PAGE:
..."I used this for 10 days of climbing in the Norries this November in horrible conditions and felt like I was in a bomb shelter when it was all done up..."
I've noticed that shells are now converging in much the same way that political parties seem to be - soft shells are trying to become hard shells and vice versa. The end result will probably be some kind of Super-Jacket that will pretty much climb for you, but in the meanwhile we have to make do with the real world. So where does the Patagonia Stretch Element fit into the hard/soft shell continuum? Well it's labelled a hard shell but doesn't feel like one. It feels like a hard shell membrane with a soft shell outer. Confused? So was I.
Forget Gore-Tex, eVent and a plethora of other names. Patagonia have been making their own in-house membranes for years. The Stretch incorporates their "H2No" system, which, apart from the hilarious GCSE Science wordplay, works incredibly well. First off, this is a hard shell; the windproofness is, as you'd expect, 100%. I used this jacket for 10 days of climbing in the Norries this November in horrible conditions and felt like I was in a bomb shelter when it was all done up.
What weather? Jon Griffith in his 'bomb shelter' jacket:
However, we know it's not hard to create something that's windproof. The real challenge is making something 100% windproof but that is also not a boil-in-the-bag variety. I can't comment on the scientific differences between membranes, but in the field the H2No actually performed better than Gore-Tex. I wouldn't have believed it personally until I tried it, but this is definitely the most breathable hard shell I have ever climbed with.
I am not sure whether it is to do with the actual membrane or the soft shell style fabric that forms the outer, or even both for that matter, but it does work. The Stretch also has pit zips so that you can ventilate that extra bit - and these aren't just measly little ones either. They actually open a whopping 40cm in length allowing for incredible ventilation if needed.
"...in the field the H2No actually performed better than Gore-Tex..."
As the name suggests, the Stretch Element is nice and stretchy. Like the Patagonia Ascensionist Jacket, (reviewed on UKClimbing last week) it doesn't ride up out of your harness when reaching for those high hooks. It isn't quite as elastic as the Ascensionist (soft shell), but then this jacket is classed as a hard shell.
As for the other details, the Stretch Element is 'Slim Fit', meaning that it doesn't bag or sag in unwanted places. The pockets on this thing are great as well - two huge mesh-lined pockets allow you to stow away pretty much anything you can think of and there are two internal mesh pockets to keep your water/food and camera warm. One of the best things about it all is that the pockets are slightly elevated up the jacket and stop a few inches from the bottom, so you don't have to worry about your harness getting in the way of the pockets. Brilliant.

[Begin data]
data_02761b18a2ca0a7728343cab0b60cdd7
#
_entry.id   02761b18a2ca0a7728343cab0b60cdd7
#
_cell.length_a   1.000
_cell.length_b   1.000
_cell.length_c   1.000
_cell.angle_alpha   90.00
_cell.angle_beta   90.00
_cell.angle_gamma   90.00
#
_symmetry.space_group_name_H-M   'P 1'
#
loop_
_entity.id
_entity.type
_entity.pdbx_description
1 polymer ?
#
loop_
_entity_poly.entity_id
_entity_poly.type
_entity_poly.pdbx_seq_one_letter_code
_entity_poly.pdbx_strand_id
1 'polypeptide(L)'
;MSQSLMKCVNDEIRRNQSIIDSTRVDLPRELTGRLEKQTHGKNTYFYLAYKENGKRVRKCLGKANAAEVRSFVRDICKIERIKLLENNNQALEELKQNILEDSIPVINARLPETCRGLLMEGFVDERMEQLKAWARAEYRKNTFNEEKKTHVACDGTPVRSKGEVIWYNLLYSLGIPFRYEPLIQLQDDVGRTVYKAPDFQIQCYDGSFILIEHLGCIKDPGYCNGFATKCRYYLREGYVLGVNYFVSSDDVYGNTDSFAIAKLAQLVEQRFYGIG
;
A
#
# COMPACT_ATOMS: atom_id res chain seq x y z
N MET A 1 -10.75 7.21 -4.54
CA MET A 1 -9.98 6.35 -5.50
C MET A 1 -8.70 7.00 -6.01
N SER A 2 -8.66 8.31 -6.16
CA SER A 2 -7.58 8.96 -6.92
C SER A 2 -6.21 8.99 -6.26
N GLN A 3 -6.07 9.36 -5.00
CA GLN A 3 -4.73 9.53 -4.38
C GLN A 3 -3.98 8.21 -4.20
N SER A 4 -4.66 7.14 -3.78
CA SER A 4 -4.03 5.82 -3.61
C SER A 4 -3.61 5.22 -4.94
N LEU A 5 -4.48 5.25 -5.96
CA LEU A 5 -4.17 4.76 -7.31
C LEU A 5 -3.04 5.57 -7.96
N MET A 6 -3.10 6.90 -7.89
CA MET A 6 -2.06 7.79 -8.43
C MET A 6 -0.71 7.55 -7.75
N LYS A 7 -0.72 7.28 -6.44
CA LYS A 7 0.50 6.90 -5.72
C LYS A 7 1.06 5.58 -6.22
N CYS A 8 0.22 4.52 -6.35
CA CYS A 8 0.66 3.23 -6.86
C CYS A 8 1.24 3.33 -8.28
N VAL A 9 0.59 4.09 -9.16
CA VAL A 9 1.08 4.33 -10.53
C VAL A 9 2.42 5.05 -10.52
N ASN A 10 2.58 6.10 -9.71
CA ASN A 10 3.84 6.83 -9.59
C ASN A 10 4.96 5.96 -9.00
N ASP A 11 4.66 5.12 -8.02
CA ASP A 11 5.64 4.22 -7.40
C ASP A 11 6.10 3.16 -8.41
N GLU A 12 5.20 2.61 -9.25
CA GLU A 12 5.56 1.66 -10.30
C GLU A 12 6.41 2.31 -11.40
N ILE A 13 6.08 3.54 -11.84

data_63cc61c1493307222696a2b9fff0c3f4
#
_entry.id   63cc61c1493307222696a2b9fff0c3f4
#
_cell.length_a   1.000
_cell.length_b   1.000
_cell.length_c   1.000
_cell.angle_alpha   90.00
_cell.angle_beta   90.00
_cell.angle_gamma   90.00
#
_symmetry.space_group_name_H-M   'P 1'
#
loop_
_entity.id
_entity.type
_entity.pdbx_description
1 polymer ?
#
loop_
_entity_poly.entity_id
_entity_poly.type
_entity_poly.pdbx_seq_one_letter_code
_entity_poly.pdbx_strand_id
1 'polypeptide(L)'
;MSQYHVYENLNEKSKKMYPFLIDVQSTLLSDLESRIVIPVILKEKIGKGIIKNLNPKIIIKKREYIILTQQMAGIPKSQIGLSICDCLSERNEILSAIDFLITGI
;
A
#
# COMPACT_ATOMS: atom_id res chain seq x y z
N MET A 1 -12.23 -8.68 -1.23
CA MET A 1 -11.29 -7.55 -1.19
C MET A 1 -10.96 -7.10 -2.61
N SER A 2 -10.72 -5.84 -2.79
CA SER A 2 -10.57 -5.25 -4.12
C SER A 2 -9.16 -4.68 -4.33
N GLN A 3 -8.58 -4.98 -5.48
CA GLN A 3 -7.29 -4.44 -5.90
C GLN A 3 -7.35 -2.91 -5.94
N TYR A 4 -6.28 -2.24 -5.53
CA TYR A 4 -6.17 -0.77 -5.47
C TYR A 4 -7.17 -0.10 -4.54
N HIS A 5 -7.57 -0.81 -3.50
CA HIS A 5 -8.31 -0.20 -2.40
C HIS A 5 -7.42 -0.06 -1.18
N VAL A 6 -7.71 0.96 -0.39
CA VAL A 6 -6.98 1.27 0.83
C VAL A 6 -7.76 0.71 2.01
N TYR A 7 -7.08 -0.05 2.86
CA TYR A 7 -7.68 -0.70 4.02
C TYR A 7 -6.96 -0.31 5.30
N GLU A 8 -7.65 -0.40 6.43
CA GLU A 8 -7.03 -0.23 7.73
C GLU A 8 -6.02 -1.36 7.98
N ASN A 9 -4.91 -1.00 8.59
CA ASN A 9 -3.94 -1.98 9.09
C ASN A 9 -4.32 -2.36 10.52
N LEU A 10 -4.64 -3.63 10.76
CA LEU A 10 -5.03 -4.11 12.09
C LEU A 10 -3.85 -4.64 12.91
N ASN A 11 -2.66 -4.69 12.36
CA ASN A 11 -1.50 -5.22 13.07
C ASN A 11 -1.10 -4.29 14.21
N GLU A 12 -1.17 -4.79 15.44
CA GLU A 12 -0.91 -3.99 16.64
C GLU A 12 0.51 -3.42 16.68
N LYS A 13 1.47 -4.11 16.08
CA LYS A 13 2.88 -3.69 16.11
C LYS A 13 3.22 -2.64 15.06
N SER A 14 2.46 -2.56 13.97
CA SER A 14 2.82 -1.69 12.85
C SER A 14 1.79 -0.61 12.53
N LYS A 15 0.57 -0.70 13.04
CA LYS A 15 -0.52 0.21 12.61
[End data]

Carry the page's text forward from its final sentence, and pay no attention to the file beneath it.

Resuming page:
The jacket is also reinforced over the shoulders and the back of the arms, meaning that you can thrutch away without worrying too much about the shell. However one point to mention is that it is not quite as durable as some of the hard shells I have worn in the past. I think this is something to do with the softer outer shell, which will obviously be weaker than a full on hard shell outer. The reinforced areas are much tougher though, and since they cover pretty much all of the abrasion zones you should be OK.
Patagonia Ascensionist Jacket
- 3-layer stretch-woven shell.
- Waterproof/breathable H2No® barrier and Deluge® DWR finish.
- 3-layer fabric reinforcements over shoulders and down sleeves.
- Stitch-free construction reinforced with exceptionally flexible tape.
- Helmet-compatible, roll-down, 3-way-adjustable hood.
- Easy-to-use, water-resistant centre zip.
- External pockets: 2 handwarmers, 1 chest.
- Internal pockets: 2 drop-in.
- low-profile, laminated, self-fabric cuffs.
- hem drawcord routed through hand pockets.
- Weight: 556 g
The only gripe I actually had with this jacket is with the hood. When the elements hit hard (and I mean really hard) I found that the mouth/face guard wasn't really adequate. It was odd because even the Ascensionist was fine on this front. I don't think that this it enough to put me off the jacket, though - even for Scottish climbing - as it was only something I have noticed once when there was a full on gale blowing in Corrie an Lochain, however it is worth mentioning.
Overall an excellent jacket as you'd expect for the RRP £300 price tag. Between the Stretch Element and the Ascensionist I would say that this is an awesome jacket for Scottish winter. The Ascensionist is probably going to be a little too thin for taking on the worst of the Scottish weather. The Stretch Element did me very well during a really wet and windy 10 days in Scotland and I was glad to have it. It is still great for Alpine climbs as well but I have swayed more towards the Ascensionist when out there as the breathability is obviously far superior because it's a soft shell.
- More information on the Patagonia Website
About Jon Griffith
Jon Griffith, left and Jack Geldard
Jon Griffith's first climbing days were in the Avon Gorge at Bristol. After university he moved to Chamonix, where he works as a professional mountain photographer: www.alpineexposures.com.
"It's hard to pick one specific type of climbing that I prefer over the others but I think my heart still lies with big mixed alpine routes that potentially involve a couple of nights bivying. I am still getting used to the whole Chamonix 'get back in time for the last lift' style - I still include bivying as a part of any decent mountaineering experience. I am also still getting used to crack climbing - it hurts.... a lot."
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